Parrot Uses Alexa to Order Watermelon, Lightbulbs While Owner Is Out

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A peckish parrot has been caught ordering strawberries, a watermelon and even a water boiler through his foster owner’s electronic personal assistant.

Rocco, an African Grey, requested the items through an Alexa device while his minder was out of the home. Luckily, due to a parental lock, none of his attempted purchases went through…

He also gets the device to tell him jokes and play his favorite tunes.

“I’ve come home before and he has romantic music playing,” Wischnewski told The Times of London. “He loves to dance and has the sweetest personality.”

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Yelp Reviewers’ Authenticity Fetish Is White Supremacy in Action

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When reviewers picture authenticity in ethnic food, they mentally reference all the experiences they’ve had before with that cuisine and the people who make it — and most of the time, reviewers view those experiences, whether from personal interaction or from interacting with media, as not positive. Reviews tend to reflect the racism already existing in the world; people’s biases come into play.

According to my data, the average Yelp reviewer connotes “authentic” with characteristics such as dirt floors, plastic stools, and other patrons who are non-white when reviewing non-European restaurants. This happens approximately 85 percent of the time. But when talking about cuisines from Europe, the word “authentic” instead gets associated with more positive characteristics. This quote from a reviewer commenting on popular Korean barbecue restaurant Jongro illustrates the bias: “we went for this authentic spot with its kitschy hut decor much like those found in Korea”

I Have a “1 Screen at a Time” Rule For Myself, and It’s a Game-Changer

Photographer: Paul KabataRestrictions: For editorial and internal use only. No advertising or print.Product Credits: Tibi Top, Amrapali Ring

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I can’t pinpoint the time I started watching TV while also scrolling through my phone, but I do remember the day I realised my double-screen habit had gotten a little out of hand. As I sat on the couch watching an episode of This Is Us, I found myself rewinding not once, not twice, but five (!) times because I’d been checking email and Twitter rather than paying attention.

At first, I thought, what’s the big deal? It’s fun to scroll through funny tweets about The Bachelor while I watch the show, and as a parent, I have limited time to myself, so why not multitask by moving through my DVR and my inbox at once? That’s just me being efficient! Well, here’s the thing: once I became aware of the two-screen habit, I couldn’t help but notice the negative effects. In splitting my attention between multiple tasks at once, I wasn’t giving anything my full attention. I’d walk away from a TV/texting/email/Twitter session feeling frazzled and unsure.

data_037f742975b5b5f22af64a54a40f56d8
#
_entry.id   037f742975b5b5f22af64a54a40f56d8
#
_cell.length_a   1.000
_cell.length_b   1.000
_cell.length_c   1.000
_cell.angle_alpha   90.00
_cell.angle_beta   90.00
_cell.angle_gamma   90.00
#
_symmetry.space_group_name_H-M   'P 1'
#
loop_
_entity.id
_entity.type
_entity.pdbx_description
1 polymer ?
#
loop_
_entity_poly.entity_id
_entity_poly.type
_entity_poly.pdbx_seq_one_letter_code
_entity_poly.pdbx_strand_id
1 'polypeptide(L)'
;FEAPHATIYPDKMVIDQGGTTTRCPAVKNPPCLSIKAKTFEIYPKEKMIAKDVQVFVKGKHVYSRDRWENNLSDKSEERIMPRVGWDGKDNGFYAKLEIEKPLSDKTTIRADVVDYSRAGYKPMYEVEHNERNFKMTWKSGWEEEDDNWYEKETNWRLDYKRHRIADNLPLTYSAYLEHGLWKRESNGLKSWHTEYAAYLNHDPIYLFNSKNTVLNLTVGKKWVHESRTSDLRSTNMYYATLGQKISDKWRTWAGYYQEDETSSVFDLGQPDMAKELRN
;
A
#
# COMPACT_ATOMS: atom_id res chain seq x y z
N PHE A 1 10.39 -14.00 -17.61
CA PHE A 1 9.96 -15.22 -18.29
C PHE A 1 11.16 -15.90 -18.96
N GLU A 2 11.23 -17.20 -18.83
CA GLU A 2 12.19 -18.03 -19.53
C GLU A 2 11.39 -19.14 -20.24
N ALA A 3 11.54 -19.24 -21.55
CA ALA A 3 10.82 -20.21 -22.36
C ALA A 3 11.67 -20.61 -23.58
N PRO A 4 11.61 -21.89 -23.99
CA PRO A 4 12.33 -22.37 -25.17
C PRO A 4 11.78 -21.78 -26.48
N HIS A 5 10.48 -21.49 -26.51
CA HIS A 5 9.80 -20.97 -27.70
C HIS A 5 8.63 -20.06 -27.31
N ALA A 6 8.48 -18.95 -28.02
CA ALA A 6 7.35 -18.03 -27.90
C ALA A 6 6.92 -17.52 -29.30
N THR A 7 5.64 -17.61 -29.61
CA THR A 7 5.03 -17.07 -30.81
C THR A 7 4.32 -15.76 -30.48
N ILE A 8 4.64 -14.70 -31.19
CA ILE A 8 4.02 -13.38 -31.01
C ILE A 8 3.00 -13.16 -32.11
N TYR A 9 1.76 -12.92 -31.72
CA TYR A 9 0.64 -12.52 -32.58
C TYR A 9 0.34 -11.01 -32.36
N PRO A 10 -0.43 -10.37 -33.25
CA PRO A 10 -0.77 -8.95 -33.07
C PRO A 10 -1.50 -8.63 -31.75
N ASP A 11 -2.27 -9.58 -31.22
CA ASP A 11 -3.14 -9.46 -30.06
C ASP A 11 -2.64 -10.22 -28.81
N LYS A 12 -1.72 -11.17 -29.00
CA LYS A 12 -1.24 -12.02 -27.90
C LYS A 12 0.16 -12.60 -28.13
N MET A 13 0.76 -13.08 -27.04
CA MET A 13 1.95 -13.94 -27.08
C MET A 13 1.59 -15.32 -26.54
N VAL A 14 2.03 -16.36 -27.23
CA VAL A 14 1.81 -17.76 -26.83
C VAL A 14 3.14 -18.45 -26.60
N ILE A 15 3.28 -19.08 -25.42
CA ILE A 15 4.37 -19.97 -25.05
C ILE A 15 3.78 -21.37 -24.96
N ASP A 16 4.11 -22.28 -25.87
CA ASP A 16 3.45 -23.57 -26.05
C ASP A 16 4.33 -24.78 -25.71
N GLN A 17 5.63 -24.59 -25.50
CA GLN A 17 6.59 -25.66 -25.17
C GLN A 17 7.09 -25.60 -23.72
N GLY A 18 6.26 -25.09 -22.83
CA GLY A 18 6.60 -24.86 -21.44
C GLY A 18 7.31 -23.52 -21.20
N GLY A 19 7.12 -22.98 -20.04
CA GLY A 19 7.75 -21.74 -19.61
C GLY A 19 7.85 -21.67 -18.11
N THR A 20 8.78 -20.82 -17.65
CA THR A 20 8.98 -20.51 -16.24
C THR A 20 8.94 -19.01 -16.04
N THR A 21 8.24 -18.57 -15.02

Late-Night Tweeting Degrades Your Performance the Next Day

Late-night Twitter use social media

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A new study of NBA players reports that it does indeed: A player’s shooting accuracy declines if they were up late tweeting the night before a game.

“These findings may apply widely to other sports, and other cognitive and behavioral outcomes,” writes a research team led by Jason Jones, an assistant professor of sociology at Stony Brook University. Nearly one-third of Americans don’t get the recommended seven-plus hours of sleep; these findings suggest the quality of their work may suffer as a result.

Why it’s vital to switch that podcast off occasionally and let yourself get bored

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It has become part of my daily routine to slip headphones on as I leave the front door. I don’t take them off until I reach my destination, unless I’m buying something in a shop or giving directions – as the writer Lucy Prebble has remarked, “taking off headphones is the new removing your hat”. I sometimes listen to music, but mainly I listen to talk.

Perhaps the biggest cost, though, is that I’m listening to myself less. When I’m riveted by the narrative of a real-life murder mystery, my thoughts don’t wander, and it’s only when thoughts are allowed to wander that they become interesting.

Facebook’s ’10 Year Challenge’ Is Just a Harmless Meme—Right?

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Imagine that you wanted to train a facial recognition algorithm on age-related characteristics and, more specifically, on age progression (e.g., how people are likely to look as they get older). Ideally, you’d want a broad and rigorous dataset with lots of people’s pictures. It would help if you knew they were taken a fixed number of years apart—say, 10 years.

Sure, you could mine Facebook for profile pictures and look at posting dates or EXIF data. But that whole set of profile pictures could end up generating a lot of useless noise. People don’t reliably upload pictures in chronological order, and it’s not uncommon for users to post pictures of something other than themselves as a profile picture. A quick glance through my Facebook friends’ profile pictures shows a friend’s dog who just died, several cartoons, word images, abstract patterns, and more.

In other words, it would help if you had a clean, simple, helpfully labeled set of then-and-now photos.